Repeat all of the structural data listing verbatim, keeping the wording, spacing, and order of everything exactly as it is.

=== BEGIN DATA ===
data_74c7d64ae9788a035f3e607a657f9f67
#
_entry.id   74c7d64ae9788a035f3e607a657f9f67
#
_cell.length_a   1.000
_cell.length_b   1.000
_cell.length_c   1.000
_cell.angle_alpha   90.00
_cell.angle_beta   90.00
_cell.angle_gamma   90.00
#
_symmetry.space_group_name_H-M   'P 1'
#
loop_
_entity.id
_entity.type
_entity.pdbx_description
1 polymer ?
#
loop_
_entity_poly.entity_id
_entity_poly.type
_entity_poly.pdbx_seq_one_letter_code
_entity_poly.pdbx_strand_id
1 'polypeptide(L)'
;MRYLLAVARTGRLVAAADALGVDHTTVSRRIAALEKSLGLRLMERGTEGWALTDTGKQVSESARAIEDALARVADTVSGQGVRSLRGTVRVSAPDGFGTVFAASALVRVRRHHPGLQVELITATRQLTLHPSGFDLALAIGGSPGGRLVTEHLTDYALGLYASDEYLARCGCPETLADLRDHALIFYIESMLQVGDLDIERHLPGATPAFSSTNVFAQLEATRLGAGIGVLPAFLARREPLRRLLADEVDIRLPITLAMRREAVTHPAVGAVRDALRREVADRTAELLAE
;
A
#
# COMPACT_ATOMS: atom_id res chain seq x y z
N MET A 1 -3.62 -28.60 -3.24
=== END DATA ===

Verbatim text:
data_74c7d64ae9788a035f3e607a657f9f67
#
_entry.id   74c7d64ae9788a035f3e607a657f9f67
#
_cell.length_a   1.000
_cell.length_b   1.000
_cell.length_c   1.000
_cell.angle_alpha   90.00
_cell.angle_beta   90.00
_cell.angle_gamma   90.00
#
_symmetry.space_group_name_H-M   'P 1'
#
loop_
_entity.id
_entity.type
_entity.pdbx_description
1 polymer ?
#
loop_
_entity_poly.entity_id
_entity_poly.type
_entity_poly.pdbx_seq_one_letter_code
_entity_poly.pdbx_strand_id
1 'polypeptide(L)'
;MRYLLAVARTGRLVAAADALGVDHTTVSRRIAALEKSLGLRLMERGTEGWALTDTGKQVSESARAIEDALARVADTVSGQGVRSLRGTVRVSAPDGFGTVFAASALVRVRRHHPGLQVELITATRQLTLHPSGFDLALAIGGSPGGRLVTEHLTDYALGLYASDEYLARCGCPETLADLRDHALIFYIESMLQVGDLDIERHLPGATPAFSSTNVFAQLEATRLGAGIGVLPAFLARREPLRRLLADEVDIRLPITLAMRREAVTHPAVGAVRDALRREVADRTAELLAE
;
A
#
# COMPACT_ATOMS: atom_id res chain seq x y z
N MET A 1 -3.62 -28.60 -3.24